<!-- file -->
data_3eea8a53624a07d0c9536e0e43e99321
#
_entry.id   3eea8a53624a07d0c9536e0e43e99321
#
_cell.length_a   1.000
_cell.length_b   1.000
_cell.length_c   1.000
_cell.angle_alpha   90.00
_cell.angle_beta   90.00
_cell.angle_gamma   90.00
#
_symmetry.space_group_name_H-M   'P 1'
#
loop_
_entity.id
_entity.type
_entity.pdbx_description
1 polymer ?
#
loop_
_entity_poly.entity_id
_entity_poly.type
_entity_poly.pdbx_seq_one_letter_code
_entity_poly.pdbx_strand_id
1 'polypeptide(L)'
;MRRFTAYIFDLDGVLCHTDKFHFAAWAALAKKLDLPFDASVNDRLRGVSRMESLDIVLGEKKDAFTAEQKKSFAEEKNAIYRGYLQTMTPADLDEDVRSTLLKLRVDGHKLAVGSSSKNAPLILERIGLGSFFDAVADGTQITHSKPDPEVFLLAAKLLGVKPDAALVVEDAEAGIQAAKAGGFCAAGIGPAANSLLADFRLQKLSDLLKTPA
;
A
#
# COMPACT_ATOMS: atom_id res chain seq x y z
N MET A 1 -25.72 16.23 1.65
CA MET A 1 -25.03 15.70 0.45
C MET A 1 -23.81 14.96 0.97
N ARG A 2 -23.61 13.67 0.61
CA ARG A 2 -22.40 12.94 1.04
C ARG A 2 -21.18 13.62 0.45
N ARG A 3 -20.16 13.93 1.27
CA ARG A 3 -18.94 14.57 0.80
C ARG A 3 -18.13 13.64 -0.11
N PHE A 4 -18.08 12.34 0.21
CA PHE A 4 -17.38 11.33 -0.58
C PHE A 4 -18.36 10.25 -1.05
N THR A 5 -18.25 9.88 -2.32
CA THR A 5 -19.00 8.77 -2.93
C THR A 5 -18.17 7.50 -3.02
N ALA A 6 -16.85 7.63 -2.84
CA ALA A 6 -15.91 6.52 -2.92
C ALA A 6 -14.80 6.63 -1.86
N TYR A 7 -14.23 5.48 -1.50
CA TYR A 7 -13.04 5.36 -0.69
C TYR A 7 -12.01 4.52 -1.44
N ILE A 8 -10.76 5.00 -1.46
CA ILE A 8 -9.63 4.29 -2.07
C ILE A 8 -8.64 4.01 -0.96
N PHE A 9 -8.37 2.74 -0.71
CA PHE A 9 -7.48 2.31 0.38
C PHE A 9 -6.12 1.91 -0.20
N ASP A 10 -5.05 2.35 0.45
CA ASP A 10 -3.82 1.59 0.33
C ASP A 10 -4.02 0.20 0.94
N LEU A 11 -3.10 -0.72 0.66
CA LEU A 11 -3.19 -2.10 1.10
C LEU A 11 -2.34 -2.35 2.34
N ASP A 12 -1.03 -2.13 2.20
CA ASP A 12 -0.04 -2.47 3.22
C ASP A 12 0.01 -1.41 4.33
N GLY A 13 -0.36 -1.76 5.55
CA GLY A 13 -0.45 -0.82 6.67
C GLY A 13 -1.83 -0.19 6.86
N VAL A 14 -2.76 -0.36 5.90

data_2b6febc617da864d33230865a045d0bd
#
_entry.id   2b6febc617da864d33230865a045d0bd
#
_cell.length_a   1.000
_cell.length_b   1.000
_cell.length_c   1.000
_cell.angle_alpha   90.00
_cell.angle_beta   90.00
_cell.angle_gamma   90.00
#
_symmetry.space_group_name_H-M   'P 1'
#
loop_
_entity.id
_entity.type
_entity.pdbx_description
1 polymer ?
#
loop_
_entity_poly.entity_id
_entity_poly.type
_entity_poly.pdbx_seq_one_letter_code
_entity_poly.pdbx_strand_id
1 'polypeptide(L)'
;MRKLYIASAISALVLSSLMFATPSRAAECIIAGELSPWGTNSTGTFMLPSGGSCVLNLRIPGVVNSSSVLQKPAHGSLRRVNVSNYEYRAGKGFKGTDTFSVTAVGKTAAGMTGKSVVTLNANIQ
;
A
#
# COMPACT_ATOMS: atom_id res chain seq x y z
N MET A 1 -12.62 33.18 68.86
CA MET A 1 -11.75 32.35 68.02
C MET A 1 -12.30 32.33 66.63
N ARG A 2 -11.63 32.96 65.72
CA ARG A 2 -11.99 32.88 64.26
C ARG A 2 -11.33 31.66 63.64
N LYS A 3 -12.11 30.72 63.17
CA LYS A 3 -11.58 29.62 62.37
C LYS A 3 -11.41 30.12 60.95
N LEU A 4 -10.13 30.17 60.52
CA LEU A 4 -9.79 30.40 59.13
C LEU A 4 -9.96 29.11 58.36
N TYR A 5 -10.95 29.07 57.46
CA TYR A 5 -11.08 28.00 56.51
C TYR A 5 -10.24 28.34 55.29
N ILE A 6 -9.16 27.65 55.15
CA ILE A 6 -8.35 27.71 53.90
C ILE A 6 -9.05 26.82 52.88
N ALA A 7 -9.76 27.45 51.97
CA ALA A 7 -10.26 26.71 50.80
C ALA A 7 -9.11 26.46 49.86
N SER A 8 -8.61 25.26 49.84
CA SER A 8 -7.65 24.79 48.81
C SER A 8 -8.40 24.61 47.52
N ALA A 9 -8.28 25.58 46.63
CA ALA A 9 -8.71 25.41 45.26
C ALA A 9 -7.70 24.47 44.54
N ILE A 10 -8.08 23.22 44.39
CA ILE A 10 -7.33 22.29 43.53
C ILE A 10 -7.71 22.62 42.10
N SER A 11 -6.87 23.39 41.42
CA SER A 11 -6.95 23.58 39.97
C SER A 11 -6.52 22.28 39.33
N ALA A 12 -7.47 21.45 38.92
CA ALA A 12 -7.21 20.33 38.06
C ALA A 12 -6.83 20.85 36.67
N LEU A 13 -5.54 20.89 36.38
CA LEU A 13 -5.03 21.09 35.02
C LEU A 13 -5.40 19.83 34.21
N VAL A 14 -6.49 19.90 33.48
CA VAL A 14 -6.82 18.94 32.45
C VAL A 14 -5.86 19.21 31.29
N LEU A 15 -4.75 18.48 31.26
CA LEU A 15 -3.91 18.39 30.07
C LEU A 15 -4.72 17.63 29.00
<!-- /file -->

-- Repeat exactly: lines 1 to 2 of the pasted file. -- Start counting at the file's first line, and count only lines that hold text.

data_3eea8a53624a07d0c9536e0e43e99321
#